(Note: many spoilers ahead, if you care.)
The end of Daniel Craig’s tenure as Bond is here, and we have four movies to show for it. Two outstanding films bookending an abysmal one, and now “Spectre”: a big, shiny Greatest Hits album that includes all the chart-toppers but somehow misses the actual soul of the band. It’s breathtakingly beautiful to look at, just heart-clenchingly lovely: most of this is due to Sam Mendes, who is physically incapable of making ugly things, but I’d also like to buy a drink for everyone involved with lighting this joint; each frame looks like a Vermeer. A simple shot of a newspaper on a desk manages to evoke the cloudy day outside the window, without ever showing the sky. No franchise captures cloud, smoke, heat, humidity, fog better—every room has an atmosphere, visible vapor in the air, a palpable texture and temperature. The fights, chases, and action sequences are also good news—during an initial fistfight inside a barrel-rolling helicopter, I actually gasped out loud. I, an American moviegoer in 2015, gasped. That is not easy to make American action fans do, and this movie did it within the first ten minutes.
After those first ten minutes, however, the news is not so good. A creakingly ancient Trojan plot is wheeled onto the scene—MI6 will be disbanded! New technology and ideas threaten the supremacy of white men with carte blanche to kill people they dislike! This is bad! Clearly! We should absolutely be rooting, in 2015, for the idea that a “license to kill” is something which should exist, because a Hard Man Making Hard Decisions (say, whom he will execute without trial, and whom he will loftily spare) is totally not an obsolete model for heroism, and definitely not creepily colonialist when embodied by a guy like James Bond. The first three movies worked fairly well despite these inherent structural flaws by having Bond face uncomplicated villains: arms dealers, bomb makers, psychotic louts who threaten Judi Dench (How. Dare. They.) It was easy to overlook due process for these baddies, because they were clearly terrible and immediate threats. Unfortunately, this movie aims to make a sort of One Ring to rule them all by inventing from thin air an international supervillain organization that nebulously controls all crime and also terrorism and also intelligence (because you need to diversify, obvs) and who somehow has maintained absolute secrecy, despite the fact that its members… wear identical rings. Oh, how I wish I were kidding.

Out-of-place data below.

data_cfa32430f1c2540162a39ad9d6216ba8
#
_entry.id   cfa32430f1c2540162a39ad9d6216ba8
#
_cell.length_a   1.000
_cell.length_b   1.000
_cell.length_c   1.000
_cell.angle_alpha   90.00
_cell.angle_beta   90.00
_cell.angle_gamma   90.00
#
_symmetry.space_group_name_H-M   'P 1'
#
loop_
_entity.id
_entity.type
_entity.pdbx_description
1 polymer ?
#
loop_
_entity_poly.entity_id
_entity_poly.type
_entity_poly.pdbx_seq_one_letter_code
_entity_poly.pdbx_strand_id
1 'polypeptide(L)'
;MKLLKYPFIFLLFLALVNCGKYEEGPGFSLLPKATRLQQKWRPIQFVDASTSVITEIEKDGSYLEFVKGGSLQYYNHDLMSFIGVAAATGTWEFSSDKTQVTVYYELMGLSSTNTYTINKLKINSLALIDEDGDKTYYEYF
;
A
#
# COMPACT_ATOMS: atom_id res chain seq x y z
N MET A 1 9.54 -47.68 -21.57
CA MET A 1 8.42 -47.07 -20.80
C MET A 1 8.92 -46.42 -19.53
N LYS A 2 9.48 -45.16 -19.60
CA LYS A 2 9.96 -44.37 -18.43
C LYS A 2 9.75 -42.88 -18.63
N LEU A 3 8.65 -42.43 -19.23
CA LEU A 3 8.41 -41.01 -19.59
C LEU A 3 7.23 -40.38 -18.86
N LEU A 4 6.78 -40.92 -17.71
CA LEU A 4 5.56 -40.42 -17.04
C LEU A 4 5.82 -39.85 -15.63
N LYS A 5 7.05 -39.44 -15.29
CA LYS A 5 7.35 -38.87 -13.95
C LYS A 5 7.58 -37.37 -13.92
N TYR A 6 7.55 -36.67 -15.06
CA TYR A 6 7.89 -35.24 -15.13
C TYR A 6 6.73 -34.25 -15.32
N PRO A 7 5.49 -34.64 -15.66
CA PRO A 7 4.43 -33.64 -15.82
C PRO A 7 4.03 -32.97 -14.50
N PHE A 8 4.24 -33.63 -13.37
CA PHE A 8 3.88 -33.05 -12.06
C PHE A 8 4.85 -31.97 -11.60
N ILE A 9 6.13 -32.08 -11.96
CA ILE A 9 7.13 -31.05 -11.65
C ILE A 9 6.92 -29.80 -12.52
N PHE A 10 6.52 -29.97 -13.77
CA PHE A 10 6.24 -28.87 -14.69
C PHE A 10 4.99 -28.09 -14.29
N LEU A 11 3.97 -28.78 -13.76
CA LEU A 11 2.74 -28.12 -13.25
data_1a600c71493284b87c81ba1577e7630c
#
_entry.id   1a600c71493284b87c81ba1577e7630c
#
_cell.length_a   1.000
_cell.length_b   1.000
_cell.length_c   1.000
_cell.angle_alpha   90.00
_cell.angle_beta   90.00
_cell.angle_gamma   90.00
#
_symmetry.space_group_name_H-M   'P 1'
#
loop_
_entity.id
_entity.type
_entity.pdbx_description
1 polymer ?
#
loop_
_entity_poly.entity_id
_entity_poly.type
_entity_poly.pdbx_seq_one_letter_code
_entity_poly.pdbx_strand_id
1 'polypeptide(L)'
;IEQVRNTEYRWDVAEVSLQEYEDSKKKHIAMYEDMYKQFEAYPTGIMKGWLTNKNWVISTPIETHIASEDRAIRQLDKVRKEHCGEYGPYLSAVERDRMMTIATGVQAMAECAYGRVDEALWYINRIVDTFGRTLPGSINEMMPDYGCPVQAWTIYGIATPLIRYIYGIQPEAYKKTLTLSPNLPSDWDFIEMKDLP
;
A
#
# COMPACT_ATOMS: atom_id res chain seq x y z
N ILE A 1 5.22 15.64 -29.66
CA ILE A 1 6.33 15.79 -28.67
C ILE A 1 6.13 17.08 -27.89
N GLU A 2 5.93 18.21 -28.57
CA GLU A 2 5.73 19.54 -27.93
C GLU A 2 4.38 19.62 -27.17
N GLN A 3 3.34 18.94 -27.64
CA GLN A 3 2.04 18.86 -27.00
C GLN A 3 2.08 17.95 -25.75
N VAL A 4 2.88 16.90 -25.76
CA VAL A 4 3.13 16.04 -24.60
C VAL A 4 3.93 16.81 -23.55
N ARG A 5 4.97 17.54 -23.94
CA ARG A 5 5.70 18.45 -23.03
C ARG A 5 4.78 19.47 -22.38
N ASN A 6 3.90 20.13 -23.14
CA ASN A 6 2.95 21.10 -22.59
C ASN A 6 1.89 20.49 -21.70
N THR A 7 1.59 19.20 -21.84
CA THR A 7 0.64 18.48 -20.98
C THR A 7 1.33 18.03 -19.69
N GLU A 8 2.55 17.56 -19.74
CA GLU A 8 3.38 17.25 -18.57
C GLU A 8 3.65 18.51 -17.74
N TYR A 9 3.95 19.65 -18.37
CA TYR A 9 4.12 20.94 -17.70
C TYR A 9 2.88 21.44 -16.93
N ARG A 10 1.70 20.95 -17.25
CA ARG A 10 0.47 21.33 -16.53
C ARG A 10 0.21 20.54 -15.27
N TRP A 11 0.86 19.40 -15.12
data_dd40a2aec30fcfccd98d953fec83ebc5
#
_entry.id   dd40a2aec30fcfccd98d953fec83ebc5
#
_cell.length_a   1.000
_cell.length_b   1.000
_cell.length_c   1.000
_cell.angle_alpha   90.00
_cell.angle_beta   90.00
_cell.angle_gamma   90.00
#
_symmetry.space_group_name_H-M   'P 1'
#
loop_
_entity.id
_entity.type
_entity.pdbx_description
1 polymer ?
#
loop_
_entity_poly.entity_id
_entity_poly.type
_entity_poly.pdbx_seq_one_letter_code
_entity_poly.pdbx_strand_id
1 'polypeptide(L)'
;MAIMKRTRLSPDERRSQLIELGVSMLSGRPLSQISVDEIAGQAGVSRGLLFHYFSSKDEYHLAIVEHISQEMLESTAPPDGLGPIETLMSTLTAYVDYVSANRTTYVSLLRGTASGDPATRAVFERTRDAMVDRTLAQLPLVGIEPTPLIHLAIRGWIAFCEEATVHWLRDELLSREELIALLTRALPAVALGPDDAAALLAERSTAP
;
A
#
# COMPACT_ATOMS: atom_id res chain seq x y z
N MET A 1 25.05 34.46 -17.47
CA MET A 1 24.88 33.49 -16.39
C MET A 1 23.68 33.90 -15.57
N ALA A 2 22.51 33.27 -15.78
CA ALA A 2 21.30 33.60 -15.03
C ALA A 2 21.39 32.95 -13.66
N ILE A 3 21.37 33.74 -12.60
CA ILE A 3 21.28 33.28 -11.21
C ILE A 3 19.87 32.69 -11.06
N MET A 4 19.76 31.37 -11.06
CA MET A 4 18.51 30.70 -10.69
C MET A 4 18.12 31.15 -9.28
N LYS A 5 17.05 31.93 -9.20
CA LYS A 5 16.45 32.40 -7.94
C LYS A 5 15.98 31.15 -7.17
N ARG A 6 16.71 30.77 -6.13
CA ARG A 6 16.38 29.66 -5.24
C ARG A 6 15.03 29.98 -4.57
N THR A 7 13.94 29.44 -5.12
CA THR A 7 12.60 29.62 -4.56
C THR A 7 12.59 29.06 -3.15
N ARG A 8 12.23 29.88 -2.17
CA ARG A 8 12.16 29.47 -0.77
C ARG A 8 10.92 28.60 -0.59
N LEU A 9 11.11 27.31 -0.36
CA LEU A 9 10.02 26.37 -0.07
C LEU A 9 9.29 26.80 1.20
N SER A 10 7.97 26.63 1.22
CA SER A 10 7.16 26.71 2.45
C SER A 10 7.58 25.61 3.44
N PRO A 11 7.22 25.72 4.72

And the news gets worse when we discover that the Biggest Baddest Boss Of All Time, EVER, GUYS, is Bond’s estranged quasi-adoptive brother. Funny how we never heard about an estranged, quasi-adoptive brother before: oh, how convenient. He was presumed dead in a skiing accident. Interesting how little we care, given that we learn that he was supposed to be dead after we already know him to be alive. And furthermore, estranged quasi-adoptive brother—oh God let’s just call him Christoph Waltz and be done with it, it’s Christoph Waltz, doing a bad impression of his role in Inglourious Basterds—anyway, Christoph is claiming responsibility for everything bad that has happened to Bond over the last three movies! Everything. The death of Vesper Lynd, the only woman Bond’s ever loved, was supposedly Christoph’s doing (even though we saw her drown herself in an elevator). All the bad guys who kept attacking Bond were, somehow, sort of, working for Christoph. Judi Dench—that was Christoph, too! Never mind that Javier Bardem put a lot of hard work into becoming the kind of monster who would stab Judi Dench in a church, and did, an act of scummy brutality which we all saw with our own eyes. Never mind all of that, because Christoph needs to be a credible villain, and his villainy must be made personal to Bond! Bond is sprouting family connections faster than his backstory can be retrofitted to accommodate them, and the result is a thoroughly milquetoast villain. We know perfectly well this guy isn’t a threat. He’s a plagiarist, cribbing off everyone else’s tests. Bond could take him armed only with a snap bracelet.
Or, in this case, an exploding wristwatch. (Still not kidding.) This movie bills itself as a return to the Bond franchise’s roots, “roots” being here defined as:
Q’s new gadget
M’s latest headache
Monologuing villains, eye injuries, white cats, bad puns, elaborate deathtraps, women in peril, martinistuxedosOmegaAstonMartinSonyBondJamesBond.
The makers are so busy genuflecting towards these obligatory Stations Of The Franchise that they seem not to have realized that the best parts of the Craig Bond tenure were the moments when he undercut the routines: think of “Casino Royale”, when a waiter asks him how he wants his martini and he snaps, “Does it look like I give a damn?” Think of “Skyfall”, when Q hands him a radio and a handgun and he grumps, “It’s Christmas come early.” Craig’s Bond felt fresh and dynamic precisely because he didn’t seem beholden, as a character, to the trappings of Bond-ness: he wore the tuxedo, not the other way round. His Bond could fall in love, quit and wander off to Figi, show a little vulnerability, because he was an actual character, not a checklist of trademarks and mannerisms. Now, in the last gasps of his reign, the writers are beating a hasty retreat back to the safe ground of the franchise’s most hallowed rhythms and routines—but that ground isn’t safe any more. “Austin Powers” killed the Bond franchise over a decade ago, and we don’t genuflect to the martini anymore, regardless of whether it’s shaken or stirred. Do we look like we give a damn?